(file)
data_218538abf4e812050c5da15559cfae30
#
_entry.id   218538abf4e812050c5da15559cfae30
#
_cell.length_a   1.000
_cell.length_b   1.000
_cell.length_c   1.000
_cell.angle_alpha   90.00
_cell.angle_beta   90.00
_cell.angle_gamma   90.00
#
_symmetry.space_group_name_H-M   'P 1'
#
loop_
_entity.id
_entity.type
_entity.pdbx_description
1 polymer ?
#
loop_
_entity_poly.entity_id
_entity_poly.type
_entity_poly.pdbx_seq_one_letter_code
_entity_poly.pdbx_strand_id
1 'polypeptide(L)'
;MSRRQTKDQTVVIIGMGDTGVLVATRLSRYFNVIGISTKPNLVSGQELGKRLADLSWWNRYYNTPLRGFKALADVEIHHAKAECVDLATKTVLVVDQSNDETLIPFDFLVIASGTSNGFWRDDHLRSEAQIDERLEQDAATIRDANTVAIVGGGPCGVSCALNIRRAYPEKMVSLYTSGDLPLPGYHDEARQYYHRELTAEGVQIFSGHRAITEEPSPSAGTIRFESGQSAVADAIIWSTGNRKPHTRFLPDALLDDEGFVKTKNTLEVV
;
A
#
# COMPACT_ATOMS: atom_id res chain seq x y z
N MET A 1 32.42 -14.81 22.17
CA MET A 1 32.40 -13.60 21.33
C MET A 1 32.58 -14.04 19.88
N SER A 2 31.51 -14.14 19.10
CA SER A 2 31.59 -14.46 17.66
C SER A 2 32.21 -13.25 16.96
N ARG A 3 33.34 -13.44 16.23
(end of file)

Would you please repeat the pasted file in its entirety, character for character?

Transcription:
data_218538abf4e812050c5da15559cfae30
#
_entry.id   218538abf4e812050c5da15559cfae30
#
_cell.length_a   1.000
_cell.length_b   1.000
_cell.length_c   1.000
_cell.angle_alpha   90.00
_cell.angle_beta   90.00
_cell.angle_gamma   90.00
#
_symmetry.space_group_name_H-M   'P 1'
#
loop_
_entity.id
_entity.type
_entity.pdbx_description
1 polymer ?
#
loop_
_entity_poly.entity_id
_entity_poly.type
_entity_poly.pdbx_seq_one_letter_code
_entity_poly.pdbx_strand_id
1 'polypeptide(L)'
;MSRRQTKDQTVVIIGMGDTGVLVATRLSRYFNVIGISTKPNLVSGQELGKRLADLSWWNRYYNTPLRGFKALADVEIHHAKAECVDLATKTVLVVDQSNDETLIPFDFLVIASGTSNGFWRDDHLRSEAQIDERLEQDAATIRDANTVAIVGGGPCGVSCALNIRRAYPEKMVSLYTSGDLPLPGYHDEARQYYHRELTAEGVQIFSGHRAITEEPSPSAGTIRFESGQSAVADAIIWSTGNRKPHTRFLPDALLDDEGFVKTKNTLEVV
;
A
#
# COMPACT_ATOMS: atom_id res chain seq x y z
N MET A 1 32.42 -14.81 22.17
CA MET A 1 32.40 -13.60 21.33
C MET A 1 32.58 -14.04 19.88
N SER A 2 31.51 -14.14 19.10
CA SER A 2 31.59 -14.46 17.66
C SER A 2 32.21 -13.25 16.96
N ARG A 3 33.34 -13.44 16.23